As the Bank of England struggles to contend with soaring price inflation, interest rates have been hiked again.
The Bank’s Monetary Policy Committee voted by 8 to 1 to hike interest rates from 0.5% to 0.75% this month, which means they are now at their highest level since before the onset of the pandemic.
It’s the third successive interest rate increase from the Bank of England in response to rapidly rising price inflation, with price rises threatening to get out of control.
Before Russia invaded Ukraine, the cost of goods and services was already rising quickly, but additional supply chain issues prompted by the war will inevitably push prices far higher.
While not publishing a formal inflation report this month, the Bank has warned that price inflation could exceed 8% in the coming months.
They explained that the Russian invasion of Ukraine has “led to further large increases in energy and other commodity prices including food prices.
“It is also likely to exacerbate global supply chain disruptions, and has increased the uncertainty around the economic outlook significantly.”
In the twelve months to January, the Consumer Prices Index (CPI) measure of price inflation rose to 5.5% at its fastest pace for 30 years.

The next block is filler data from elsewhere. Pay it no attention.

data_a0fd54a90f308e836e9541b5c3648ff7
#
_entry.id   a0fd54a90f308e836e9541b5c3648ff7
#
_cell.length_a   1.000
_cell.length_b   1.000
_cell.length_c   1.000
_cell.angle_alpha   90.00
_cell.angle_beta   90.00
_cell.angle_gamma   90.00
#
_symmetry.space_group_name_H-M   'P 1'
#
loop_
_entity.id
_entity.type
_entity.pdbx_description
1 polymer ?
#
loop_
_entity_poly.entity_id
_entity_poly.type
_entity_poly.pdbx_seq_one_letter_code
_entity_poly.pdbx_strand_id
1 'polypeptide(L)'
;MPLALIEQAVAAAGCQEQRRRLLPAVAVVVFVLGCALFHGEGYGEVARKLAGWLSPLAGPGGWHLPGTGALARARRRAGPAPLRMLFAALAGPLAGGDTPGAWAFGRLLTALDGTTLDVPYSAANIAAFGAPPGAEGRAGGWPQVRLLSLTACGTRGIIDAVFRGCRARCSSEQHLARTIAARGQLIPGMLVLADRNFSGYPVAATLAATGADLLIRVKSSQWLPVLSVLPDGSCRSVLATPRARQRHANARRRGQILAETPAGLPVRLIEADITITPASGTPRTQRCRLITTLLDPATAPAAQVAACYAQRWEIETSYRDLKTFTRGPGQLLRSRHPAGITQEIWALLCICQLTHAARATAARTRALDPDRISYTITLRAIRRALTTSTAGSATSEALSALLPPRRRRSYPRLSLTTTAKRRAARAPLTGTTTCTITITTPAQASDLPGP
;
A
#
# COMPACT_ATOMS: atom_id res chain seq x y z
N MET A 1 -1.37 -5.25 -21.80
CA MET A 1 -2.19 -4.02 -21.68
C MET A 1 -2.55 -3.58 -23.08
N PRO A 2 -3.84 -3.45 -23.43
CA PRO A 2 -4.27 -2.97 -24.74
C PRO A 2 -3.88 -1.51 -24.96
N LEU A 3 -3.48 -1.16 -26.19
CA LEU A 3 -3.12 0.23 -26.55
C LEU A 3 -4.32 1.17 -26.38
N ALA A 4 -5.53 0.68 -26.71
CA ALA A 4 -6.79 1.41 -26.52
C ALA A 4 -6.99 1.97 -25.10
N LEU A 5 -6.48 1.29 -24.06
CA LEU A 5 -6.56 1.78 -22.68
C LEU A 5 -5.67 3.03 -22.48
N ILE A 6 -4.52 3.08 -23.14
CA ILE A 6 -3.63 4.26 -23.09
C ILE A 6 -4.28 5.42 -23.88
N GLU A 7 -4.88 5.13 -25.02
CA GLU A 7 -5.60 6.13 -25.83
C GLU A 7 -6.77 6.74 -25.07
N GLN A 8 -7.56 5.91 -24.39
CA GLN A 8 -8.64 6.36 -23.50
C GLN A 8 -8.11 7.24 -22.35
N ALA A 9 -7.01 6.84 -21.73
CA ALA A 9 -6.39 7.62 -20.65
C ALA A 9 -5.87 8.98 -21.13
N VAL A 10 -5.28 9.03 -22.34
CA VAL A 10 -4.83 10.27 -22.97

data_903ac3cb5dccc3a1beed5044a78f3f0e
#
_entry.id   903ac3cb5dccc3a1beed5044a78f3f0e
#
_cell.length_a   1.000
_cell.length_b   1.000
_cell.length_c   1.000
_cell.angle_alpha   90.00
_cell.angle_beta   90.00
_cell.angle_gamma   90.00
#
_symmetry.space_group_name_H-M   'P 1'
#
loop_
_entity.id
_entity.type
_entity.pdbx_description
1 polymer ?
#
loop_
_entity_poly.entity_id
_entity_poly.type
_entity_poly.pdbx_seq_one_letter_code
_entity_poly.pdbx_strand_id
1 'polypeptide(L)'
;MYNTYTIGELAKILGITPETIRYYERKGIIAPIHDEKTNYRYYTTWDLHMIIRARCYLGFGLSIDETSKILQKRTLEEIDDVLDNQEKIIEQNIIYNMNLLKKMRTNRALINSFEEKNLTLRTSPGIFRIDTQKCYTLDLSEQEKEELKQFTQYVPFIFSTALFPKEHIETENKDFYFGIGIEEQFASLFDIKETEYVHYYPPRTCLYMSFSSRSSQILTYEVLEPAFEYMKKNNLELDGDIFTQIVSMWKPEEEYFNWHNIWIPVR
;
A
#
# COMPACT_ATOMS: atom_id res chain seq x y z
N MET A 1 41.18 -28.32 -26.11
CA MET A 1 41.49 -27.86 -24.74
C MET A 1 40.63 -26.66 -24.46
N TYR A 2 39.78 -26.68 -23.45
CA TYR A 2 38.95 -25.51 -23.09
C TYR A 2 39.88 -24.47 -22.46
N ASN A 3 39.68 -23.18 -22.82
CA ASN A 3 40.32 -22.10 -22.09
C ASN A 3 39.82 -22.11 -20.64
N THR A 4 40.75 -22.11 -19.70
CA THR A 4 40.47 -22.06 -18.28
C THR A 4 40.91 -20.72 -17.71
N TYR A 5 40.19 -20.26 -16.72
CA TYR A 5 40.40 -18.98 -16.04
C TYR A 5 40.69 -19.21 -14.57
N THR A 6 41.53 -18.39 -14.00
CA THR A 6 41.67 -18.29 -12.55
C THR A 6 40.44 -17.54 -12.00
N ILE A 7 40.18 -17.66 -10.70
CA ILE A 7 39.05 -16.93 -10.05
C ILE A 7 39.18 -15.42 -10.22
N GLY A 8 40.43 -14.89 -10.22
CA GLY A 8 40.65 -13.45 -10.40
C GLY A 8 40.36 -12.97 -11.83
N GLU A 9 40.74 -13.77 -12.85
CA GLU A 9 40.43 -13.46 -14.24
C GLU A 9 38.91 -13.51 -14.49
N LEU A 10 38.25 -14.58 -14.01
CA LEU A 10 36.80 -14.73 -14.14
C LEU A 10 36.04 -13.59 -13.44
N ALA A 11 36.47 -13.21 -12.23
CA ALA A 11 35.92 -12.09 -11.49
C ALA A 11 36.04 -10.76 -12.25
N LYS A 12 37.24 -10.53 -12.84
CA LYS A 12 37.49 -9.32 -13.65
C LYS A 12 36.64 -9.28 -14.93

The Bank of England targets CPI inflation at 2% and can use interest rates as a mechanism to cool down an overheated economy.
However, with inflation primarily driven by wholesale energy prices, it seems unlikely that a higher cost of borrowing in the UK will make much difference to prices.
According to the Bank, the rising cost of living and robust employment data are the critical reasons for this latest interest rate hike decision.
Members of the Monetary Policy Committee believed that an interest rate rise was justified “given the current tightness of the labour market, continuing signs of robust domestic cost and price pressures, and the risk that those pressures will persist.”
The Bank’s policymakers also warned that price inflation could rise into double-digits later this year if energy prices continue to increase and mean the next review of the energy price cap, in October, is significantly higher.
All information correct at time of publishing 21/03/2022